Today’s 10 minute, unedited free write, based on the Daily Post’s daily prompt: Critical
critic (n.) 1580s, “one who passes judgment,” from root *krei- “to sieve,” thus “separate, discriminate, distinguish.” The English word always had overtones of “censurer, faultfinder.”
I don’t remember my first college vocal jury as clearly as I remember the aftermath.
As a classical vocal performance major, I was used to performing. I’d been on stage for most of my life, in fact. But this was different. Every mistake I’d made, every excruciating hesitation, was larger and brighter in my memory with each passing moment. I felt more sick to my stomach after finishing than I had before I’d began.
I made my way home with a head full of the voices, familiar ones that had been with me for years. Voices that sounded objective—like honest friends who were just trying to help me out. We don’t have to keep doing this to ourselves. they said. We could do something else. Anything else, really. We were smart, hard working…. yes, theses voices, they believed in us. But just maybe, you know, singing wasn’t our thing? I sang well enough for most people to say nice things, but discriminating ears were different. And when all the sifting was done, there wasn’t much left that made my melodies worth much. The voices went on and on inside my head, while outside my head was lightly nodding.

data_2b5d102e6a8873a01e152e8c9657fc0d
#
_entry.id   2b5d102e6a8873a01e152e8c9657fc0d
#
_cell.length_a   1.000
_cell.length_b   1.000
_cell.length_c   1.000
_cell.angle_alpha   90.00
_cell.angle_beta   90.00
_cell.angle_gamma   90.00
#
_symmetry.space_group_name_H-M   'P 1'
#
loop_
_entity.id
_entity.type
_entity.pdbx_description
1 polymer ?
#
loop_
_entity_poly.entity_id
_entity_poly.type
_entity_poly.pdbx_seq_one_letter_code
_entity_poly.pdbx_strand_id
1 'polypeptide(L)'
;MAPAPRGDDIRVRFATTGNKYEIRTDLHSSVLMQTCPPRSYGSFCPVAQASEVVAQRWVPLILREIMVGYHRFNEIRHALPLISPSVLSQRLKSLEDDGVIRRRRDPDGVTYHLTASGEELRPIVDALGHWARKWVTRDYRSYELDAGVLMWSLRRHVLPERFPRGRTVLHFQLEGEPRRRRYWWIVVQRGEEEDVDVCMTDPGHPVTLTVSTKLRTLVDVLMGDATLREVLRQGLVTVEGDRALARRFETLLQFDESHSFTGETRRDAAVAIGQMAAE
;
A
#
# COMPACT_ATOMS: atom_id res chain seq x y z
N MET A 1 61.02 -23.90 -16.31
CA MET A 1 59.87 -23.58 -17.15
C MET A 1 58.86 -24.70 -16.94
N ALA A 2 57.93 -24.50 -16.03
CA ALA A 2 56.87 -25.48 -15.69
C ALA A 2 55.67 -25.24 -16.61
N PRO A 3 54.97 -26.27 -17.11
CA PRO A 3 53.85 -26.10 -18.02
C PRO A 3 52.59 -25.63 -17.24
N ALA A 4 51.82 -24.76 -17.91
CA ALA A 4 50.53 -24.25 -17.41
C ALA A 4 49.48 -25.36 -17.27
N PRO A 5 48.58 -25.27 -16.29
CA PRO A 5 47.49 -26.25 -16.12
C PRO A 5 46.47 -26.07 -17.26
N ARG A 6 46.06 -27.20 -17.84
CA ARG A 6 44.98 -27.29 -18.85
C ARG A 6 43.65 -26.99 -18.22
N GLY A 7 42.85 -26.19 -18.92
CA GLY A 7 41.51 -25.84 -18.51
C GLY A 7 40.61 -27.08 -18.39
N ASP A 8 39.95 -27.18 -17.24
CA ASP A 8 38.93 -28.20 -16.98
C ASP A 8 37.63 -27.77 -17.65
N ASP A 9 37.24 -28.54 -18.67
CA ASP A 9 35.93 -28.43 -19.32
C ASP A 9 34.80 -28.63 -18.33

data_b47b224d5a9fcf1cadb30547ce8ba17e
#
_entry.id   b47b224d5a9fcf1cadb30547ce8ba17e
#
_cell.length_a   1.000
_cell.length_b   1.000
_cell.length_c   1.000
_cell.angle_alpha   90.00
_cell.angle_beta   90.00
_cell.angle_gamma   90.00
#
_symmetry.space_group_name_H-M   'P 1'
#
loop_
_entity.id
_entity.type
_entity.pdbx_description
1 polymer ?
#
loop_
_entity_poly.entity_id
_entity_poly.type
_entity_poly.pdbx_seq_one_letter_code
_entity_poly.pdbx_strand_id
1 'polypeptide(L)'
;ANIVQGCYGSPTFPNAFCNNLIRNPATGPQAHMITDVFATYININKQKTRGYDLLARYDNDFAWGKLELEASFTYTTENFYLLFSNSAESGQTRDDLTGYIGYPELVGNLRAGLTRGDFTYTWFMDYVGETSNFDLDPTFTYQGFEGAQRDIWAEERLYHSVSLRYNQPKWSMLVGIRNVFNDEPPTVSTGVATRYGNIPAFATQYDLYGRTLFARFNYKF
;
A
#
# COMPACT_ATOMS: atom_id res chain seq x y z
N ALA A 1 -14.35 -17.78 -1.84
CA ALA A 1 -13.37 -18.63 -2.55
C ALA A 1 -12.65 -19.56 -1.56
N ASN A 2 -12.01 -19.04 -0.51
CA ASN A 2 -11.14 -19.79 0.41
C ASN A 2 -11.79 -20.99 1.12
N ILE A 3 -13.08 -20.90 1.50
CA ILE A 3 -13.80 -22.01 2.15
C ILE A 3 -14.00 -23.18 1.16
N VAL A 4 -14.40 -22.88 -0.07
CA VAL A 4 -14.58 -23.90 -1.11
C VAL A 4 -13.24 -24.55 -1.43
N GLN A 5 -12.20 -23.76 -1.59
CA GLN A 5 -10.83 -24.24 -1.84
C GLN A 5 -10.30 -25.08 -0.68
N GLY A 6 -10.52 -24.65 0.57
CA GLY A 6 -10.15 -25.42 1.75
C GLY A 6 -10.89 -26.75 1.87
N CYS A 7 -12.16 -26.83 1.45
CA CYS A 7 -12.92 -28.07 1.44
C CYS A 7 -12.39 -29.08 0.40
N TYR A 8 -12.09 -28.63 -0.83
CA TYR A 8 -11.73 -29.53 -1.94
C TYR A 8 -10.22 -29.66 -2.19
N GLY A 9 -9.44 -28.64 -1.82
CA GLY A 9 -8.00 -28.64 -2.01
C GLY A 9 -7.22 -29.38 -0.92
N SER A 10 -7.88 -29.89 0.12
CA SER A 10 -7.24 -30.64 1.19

As a few stray tears slid down my face, I thought of all the work I’d put in all semester. But there was only one moment that mattered to those few discerning ears at the long table at the back of the room. Wiping my face as I descended the stairs to my basement apartment, I began composing a letter to my voice teacher. An apology. After all, it was her reputation I’d carried into that room and my fault it had been dropped unceremoniously to the floor when I was asked to translate an Italian lyric. I owed her at least a letter.
When it was written and trifolded, it was almost too thick to slide under her office door. Once it was out of my hands, I sighed. The critical voices were finally quiet. I’d made them and my sure-to-be-disappointed vocal teacher a promise. I’d promised them I’d be quiet. Quiet enough not to embarrass any of us ever again.
Of all the promises I’ve broken to myself, out of failure or necessity, that’s been one of the most critical to my sanity and well-being.